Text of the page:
The Hamas Victory: Another failure of intelligence
Dr. Hadar's Global Paradigms
...it's not a secret that some of the top PLO guys receive stipends from the CIA, not to mention the fact that some of the "research institutes" and polling companies are receiving funding from the U.S. and the E.U. Any Arab-American working for our intelligence services could settle in the West Bank and Gaza where the population is multilingual and where everyone talks. Did I mention that we are talking here about an area that is about the side of Montgomery Country, Maryland, where I live. So.. what was exactly is the problem? Why couldn't we figure out the electoral trends among the Palestinians? And what about the legendary Mossad? Sorry, guys, but if we couldn't get this right, why do we even need an "intelligence service?" Well, maybe it's my own low intelligence, like the other intelligence, that can't figure that out.
"It may well be that Hamas can change," Mr. Carter said, remembering his presidency, when the Palestine Liberation Organization under Yasir Arafat finally agreed to recognize the existence of Israel and to forswear terrorism. "It's a mistake to abandon optimism completely."He urged Israel and the world: "Don't drive the Palestinians away from rationality. Don't force them into assuming arms as the only way to achieve their legitimate goals. Give them some encouragement and the benefit of the doubt."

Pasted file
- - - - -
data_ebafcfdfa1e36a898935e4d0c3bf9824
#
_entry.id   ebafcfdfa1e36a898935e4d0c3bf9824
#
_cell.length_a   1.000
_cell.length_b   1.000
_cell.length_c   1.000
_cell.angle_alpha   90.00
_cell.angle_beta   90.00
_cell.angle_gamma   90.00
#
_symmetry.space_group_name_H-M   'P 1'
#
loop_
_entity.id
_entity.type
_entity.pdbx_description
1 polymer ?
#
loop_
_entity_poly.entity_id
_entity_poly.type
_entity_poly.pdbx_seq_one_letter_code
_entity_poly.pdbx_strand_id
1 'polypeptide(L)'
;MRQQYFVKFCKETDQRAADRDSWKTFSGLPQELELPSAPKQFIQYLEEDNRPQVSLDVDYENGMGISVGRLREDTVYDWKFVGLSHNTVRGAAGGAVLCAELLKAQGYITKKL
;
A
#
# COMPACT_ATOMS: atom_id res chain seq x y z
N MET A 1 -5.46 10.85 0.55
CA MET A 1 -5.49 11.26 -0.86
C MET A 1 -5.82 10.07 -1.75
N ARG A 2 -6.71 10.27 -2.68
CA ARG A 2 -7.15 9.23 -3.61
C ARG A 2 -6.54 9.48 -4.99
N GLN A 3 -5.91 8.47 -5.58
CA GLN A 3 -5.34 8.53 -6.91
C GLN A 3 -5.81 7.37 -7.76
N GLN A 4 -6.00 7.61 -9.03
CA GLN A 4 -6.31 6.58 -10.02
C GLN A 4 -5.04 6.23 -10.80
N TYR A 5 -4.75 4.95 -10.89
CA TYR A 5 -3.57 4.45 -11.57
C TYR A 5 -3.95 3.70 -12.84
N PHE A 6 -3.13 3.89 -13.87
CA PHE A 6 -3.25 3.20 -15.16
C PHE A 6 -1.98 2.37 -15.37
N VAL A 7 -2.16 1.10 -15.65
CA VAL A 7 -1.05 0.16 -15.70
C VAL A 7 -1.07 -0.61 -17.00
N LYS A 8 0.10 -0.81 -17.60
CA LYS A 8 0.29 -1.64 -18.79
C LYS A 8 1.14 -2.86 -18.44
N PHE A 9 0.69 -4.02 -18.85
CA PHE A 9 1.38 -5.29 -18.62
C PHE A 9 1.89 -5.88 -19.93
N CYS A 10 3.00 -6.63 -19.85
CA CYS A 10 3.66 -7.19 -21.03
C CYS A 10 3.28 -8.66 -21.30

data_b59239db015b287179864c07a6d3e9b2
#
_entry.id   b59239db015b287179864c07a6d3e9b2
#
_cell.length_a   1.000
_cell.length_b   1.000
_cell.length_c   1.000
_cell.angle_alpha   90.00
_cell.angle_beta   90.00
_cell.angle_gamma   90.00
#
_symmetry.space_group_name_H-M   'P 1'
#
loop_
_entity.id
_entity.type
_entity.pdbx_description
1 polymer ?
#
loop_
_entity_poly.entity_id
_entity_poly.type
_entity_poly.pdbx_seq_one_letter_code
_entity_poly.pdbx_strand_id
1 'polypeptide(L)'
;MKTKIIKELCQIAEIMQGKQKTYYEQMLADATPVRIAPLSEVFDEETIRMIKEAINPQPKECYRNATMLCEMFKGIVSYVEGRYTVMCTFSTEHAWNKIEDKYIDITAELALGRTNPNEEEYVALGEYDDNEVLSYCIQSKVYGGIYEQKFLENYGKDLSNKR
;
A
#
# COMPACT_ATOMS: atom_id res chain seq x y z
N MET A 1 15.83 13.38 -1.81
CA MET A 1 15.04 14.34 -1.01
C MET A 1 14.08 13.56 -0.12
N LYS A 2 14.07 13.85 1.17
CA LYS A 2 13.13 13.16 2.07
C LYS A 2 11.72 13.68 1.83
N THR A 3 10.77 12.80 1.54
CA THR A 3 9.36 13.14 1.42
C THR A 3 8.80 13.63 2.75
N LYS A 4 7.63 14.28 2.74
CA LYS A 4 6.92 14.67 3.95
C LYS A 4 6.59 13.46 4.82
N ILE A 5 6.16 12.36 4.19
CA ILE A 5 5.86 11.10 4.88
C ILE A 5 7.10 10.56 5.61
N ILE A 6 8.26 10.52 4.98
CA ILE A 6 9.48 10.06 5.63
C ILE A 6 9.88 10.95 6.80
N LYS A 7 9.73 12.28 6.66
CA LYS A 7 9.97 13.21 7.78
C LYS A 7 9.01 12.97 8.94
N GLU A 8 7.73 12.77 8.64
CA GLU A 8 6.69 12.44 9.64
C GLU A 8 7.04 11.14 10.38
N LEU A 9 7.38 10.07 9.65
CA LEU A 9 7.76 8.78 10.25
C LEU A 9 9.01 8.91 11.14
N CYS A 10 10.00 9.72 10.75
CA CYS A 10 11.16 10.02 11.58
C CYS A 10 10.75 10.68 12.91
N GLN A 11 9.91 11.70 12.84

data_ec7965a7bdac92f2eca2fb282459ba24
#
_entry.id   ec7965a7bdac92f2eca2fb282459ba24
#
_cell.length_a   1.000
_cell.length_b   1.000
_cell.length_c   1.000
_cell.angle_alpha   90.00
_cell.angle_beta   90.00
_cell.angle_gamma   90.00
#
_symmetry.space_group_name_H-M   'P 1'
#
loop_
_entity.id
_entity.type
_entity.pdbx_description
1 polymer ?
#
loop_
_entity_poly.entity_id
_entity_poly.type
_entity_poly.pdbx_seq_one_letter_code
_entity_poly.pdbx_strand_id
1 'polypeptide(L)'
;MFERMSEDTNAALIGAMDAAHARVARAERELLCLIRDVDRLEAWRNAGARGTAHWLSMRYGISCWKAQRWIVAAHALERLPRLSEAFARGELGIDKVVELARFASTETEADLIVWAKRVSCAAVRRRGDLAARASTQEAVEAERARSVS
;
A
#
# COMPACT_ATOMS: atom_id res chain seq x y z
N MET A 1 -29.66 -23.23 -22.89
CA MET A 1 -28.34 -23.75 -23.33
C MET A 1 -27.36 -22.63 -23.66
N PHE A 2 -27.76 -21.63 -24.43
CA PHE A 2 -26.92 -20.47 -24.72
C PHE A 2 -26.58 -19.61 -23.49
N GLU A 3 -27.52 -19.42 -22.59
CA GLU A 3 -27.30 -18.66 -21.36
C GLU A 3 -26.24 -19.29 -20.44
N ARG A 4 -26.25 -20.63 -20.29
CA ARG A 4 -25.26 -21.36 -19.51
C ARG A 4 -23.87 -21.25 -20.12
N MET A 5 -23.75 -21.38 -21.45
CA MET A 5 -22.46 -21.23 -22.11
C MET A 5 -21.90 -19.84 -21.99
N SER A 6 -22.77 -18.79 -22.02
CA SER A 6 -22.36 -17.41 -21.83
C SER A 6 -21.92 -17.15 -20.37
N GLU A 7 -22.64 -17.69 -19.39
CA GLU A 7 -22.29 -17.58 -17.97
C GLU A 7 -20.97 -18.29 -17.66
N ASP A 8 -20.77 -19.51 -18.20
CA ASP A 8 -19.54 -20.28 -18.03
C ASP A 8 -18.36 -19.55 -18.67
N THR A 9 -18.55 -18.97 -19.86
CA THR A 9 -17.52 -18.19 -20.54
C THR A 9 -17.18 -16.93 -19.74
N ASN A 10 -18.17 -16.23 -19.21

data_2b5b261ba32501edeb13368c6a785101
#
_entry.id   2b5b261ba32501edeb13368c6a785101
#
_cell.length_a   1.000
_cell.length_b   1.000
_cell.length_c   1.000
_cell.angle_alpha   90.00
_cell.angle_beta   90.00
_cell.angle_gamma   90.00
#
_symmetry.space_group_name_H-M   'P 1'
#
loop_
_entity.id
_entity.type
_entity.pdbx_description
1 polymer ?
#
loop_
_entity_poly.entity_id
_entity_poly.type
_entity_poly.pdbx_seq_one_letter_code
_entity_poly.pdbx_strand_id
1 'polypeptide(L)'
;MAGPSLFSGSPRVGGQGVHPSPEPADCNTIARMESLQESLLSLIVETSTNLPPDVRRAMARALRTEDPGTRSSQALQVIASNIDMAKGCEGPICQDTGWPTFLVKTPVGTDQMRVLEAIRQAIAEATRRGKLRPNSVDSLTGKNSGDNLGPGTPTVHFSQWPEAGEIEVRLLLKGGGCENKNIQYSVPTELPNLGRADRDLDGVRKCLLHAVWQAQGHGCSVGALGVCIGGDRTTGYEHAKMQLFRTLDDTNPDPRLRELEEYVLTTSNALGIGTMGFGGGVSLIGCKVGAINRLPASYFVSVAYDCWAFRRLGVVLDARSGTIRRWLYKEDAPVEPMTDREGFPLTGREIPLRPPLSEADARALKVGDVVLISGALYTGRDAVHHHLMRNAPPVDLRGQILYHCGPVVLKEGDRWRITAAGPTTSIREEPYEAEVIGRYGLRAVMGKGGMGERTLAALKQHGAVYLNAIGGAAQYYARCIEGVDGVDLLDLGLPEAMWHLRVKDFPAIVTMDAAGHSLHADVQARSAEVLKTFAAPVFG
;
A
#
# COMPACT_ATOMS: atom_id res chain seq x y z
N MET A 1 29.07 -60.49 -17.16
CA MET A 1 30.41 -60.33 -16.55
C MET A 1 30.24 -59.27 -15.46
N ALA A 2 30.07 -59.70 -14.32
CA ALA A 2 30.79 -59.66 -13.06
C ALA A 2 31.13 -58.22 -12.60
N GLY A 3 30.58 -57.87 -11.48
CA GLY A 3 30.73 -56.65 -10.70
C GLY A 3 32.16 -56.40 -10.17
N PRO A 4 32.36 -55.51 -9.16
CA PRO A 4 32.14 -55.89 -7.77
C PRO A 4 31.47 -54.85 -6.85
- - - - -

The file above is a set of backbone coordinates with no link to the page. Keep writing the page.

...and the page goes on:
...The world, including Israel, can't just treat the PA as a black hole. Force works two ways, and the world will be forced, as a realistic matter, to deal with the people in charge.My top two candidates for being first to establish a reciprocal relationship are the EU and Egypt. And I wouldn't underestimate Egypt's power vis-a-vis Hamas: the latter will need that Rafah border, big time, if it wants to wean the Palestinian economy away from Israel. Eventually - most likely after the Israeli elections - the United States and Israel will also have to develop some kind of de facto system of communication, which may again involve Egypt as back channel.Keep in mind, also, that Hamas will face a squeeze from within as well as without, and it will ironically be the same kind of squeeze that Abbas faced - the presence of armed factions that don't recognize its authority. If it's serious about establishing law and order, it will need quite a bit of outside support - more, I'd guess, than Iran or Hizbullah would be able to provide.